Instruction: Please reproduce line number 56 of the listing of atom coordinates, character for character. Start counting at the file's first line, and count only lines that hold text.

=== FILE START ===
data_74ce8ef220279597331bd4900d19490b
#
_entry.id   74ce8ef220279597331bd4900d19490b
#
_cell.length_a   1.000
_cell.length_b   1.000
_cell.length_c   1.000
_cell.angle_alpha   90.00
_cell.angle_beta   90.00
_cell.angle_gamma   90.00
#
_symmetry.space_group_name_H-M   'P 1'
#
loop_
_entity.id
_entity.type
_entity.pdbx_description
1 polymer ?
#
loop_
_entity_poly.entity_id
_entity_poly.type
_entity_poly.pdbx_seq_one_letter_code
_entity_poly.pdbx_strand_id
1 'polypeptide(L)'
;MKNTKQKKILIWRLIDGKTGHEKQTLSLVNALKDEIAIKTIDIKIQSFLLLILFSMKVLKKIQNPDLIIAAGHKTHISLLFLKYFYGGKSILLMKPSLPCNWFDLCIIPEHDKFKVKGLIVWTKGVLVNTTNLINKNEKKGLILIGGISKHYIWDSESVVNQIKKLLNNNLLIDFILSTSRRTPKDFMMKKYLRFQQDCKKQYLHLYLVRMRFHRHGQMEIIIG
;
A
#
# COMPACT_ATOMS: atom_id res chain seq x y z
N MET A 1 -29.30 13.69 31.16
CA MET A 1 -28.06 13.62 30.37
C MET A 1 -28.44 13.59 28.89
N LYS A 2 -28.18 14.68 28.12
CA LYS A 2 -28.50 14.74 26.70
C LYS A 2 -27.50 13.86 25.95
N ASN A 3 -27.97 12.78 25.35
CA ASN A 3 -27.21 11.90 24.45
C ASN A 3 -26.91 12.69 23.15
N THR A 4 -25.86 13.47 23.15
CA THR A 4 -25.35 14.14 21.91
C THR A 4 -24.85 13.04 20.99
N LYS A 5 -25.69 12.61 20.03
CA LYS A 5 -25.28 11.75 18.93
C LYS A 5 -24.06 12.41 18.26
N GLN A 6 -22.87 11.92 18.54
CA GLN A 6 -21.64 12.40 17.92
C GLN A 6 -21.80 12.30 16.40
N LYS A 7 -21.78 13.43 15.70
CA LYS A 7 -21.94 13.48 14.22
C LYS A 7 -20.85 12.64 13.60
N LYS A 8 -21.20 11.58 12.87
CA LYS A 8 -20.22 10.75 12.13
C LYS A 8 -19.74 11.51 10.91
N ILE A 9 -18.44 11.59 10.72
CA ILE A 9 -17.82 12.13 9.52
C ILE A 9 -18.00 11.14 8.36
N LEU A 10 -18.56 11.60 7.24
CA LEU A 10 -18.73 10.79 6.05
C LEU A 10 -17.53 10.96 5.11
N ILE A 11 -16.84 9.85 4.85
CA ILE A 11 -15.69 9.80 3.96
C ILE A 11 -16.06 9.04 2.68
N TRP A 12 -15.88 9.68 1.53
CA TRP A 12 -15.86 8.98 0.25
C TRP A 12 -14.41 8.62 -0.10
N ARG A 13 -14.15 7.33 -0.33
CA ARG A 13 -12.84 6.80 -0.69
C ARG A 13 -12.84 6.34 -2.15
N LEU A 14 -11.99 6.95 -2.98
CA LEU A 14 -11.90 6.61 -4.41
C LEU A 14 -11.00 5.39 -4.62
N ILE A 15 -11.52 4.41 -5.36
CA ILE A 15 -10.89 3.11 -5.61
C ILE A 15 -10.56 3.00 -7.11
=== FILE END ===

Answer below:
CA ILE A 9 -17.82 12.13 9.52